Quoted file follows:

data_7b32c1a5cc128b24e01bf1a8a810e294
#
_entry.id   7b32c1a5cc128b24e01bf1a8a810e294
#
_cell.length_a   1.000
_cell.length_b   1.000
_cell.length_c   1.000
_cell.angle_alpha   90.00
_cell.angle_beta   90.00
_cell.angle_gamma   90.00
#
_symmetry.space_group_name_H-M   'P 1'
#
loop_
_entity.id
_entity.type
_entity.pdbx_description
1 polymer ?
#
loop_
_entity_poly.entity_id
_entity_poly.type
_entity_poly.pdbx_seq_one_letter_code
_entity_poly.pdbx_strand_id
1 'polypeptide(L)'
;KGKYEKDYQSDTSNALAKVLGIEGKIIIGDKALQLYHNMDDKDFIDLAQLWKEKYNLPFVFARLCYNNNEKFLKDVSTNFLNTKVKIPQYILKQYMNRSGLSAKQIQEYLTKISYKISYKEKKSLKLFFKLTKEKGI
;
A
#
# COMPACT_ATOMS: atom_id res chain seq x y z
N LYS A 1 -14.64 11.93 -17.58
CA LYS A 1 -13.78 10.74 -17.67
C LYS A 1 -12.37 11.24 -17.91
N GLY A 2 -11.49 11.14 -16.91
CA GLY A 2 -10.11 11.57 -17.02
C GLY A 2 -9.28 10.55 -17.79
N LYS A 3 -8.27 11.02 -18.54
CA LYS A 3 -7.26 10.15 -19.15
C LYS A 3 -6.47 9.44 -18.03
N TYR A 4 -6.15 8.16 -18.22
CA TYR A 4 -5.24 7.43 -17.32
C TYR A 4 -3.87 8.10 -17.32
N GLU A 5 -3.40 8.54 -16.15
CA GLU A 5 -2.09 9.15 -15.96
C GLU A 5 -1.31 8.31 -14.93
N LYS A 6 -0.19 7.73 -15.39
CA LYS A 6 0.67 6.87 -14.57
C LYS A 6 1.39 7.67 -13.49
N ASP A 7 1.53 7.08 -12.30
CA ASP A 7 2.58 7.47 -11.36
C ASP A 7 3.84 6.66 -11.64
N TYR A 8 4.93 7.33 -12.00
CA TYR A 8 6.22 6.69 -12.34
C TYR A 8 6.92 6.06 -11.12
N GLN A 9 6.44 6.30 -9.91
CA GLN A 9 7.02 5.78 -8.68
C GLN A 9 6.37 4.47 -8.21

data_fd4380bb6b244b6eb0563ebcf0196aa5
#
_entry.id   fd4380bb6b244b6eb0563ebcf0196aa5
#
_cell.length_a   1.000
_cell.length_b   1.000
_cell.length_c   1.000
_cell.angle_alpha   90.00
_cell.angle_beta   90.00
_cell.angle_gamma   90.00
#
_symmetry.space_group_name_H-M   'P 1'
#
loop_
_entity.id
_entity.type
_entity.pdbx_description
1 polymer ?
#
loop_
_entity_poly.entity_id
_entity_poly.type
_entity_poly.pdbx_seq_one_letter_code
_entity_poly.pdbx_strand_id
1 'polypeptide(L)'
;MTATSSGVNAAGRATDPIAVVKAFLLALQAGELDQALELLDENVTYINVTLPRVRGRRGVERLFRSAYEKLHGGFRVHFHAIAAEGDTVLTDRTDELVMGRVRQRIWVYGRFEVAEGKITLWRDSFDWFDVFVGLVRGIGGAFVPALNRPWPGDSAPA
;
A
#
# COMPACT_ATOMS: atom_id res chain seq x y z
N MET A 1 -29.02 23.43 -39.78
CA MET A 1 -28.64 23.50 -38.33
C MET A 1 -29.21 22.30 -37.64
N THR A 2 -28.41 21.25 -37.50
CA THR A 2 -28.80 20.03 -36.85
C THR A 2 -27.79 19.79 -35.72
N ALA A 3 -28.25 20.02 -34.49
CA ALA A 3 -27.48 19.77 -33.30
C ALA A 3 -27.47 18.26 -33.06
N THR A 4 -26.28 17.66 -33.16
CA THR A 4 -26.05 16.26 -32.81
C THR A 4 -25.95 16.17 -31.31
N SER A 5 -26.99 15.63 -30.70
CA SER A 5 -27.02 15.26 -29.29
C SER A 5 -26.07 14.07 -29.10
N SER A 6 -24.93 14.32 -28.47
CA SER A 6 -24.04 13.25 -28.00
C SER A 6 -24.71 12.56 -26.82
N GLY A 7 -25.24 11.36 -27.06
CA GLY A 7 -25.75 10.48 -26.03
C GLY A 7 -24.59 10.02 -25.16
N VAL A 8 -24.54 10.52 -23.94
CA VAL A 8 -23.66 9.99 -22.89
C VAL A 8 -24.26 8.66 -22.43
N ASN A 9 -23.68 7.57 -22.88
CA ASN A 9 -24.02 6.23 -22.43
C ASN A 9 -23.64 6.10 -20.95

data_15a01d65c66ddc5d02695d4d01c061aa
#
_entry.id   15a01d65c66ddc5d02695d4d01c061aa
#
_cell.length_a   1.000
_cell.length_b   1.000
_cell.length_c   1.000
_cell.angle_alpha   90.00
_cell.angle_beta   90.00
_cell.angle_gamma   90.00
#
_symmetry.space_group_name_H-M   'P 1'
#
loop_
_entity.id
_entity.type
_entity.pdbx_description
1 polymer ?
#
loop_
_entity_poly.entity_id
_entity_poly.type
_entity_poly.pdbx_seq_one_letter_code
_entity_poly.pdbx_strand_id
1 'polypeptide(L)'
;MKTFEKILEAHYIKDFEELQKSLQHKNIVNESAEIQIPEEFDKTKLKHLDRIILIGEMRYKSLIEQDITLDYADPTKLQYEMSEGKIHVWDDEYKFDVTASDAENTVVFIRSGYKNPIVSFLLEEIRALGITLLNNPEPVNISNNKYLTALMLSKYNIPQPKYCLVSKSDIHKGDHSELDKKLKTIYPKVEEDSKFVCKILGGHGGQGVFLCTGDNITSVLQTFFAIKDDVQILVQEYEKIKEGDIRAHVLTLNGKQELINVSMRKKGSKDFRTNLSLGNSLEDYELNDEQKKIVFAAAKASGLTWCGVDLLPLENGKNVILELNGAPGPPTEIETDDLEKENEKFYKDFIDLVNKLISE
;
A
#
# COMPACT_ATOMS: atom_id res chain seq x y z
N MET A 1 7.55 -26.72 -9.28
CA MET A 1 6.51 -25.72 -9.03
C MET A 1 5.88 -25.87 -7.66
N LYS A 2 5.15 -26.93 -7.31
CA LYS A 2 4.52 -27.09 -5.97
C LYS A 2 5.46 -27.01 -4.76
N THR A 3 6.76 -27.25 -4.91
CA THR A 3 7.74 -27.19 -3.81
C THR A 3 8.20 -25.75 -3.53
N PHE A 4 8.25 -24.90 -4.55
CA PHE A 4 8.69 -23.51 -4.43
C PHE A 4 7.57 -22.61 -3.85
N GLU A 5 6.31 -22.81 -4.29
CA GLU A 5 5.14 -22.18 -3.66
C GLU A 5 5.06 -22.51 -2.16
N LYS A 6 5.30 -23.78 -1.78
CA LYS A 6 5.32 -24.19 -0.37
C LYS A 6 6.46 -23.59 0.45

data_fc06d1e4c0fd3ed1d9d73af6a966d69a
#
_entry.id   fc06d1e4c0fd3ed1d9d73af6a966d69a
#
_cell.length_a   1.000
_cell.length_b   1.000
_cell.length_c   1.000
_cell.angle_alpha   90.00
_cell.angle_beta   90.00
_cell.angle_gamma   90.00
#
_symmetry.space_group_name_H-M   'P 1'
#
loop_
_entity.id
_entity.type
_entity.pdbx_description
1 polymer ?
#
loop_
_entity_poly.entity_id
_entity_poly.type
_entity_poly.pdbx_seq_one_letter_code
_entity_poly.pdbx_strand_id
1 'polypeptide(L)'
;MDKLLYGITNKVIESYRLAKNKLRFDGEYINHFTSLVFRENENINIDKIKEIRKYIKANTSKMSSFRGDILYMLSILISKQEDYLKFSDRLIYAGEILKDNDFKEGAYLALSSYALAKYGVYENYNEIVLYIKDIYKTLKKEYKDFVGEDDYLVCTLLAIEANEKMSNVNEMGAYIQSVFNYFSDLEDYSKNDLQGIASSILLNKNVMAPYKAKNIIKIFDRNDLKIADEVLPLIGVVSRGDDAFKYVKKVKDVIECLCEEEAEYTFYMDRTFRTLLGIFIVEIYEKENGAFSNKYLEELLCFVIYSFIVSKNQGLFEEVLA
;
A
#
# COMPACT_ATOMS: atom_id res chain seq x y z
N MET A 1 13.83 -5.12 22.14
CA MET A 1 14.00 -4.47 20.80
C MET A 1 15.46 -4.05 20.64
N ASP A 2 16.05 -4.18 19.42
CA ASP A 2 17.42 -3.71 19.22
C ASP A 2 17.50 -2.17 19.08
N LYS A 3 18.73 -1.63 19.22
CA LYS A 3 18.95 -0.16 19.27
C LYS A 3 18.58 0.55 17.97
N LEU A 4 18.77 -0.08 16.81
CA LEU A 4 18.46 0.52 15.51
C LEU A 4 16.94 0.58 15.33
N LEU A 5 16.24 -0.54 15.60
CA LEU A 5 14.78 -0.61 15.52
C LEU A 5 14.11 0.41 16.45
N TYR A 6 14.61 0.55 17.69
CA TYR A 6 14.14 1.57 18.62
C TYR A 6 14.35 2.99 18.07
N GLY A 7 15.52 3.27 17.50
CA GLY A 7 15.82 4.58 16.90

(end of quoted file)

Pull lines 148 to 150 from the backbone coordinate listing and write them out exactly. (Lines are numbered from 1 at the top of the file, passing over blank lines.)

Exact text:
N LYS A 2 5.15 -26.93 -7.31
CA LYS A 2 4.52 -27.09 -5.97
C LYS A 2 5.46 -27.01 -4.76